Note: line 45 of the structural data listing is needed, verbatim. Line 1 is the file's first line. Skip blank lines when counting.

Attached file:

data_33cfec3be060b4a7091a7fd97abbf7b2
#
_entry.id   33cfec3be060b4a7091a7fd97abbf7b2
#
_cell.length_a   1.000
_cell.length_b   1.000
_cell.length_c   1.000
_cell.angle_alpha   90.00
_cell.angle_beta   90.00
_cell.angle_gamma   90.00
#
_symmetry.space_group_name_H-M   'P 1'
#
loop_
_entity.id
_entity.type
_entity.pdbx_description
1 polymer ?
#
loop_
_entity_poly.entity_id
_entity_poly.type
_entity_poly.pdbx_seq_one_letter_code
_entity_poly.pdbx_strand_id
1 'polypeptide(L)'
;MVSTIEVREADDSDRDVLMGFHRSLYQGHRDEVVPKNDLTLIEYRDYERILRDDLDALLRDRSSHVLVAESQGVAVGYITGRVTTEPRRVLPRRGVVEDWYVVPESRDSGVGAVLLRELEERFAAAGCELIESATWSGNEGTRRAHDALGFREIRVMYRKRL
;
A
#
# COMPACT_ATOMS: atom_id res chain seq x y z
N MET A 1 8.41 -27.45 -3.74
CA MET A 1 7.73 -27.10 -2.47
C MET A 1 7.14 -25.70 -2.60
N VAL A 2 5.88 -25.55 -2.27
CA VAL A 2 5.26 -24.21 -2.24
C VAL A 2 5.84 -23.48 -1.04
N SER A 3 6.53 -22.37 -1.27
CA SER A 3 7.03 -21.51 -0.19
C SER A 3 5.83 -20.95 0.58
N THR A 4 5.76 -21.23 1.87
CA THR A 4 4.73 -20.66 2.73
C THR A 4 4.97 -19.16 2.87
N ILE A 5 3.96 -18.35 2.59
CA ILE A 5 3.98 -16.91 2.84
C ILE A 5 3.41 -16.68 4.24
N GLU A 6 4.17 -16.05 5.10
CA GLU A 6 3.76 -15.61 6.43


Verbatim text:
C ILE A 5 3.41 -16.68 4.24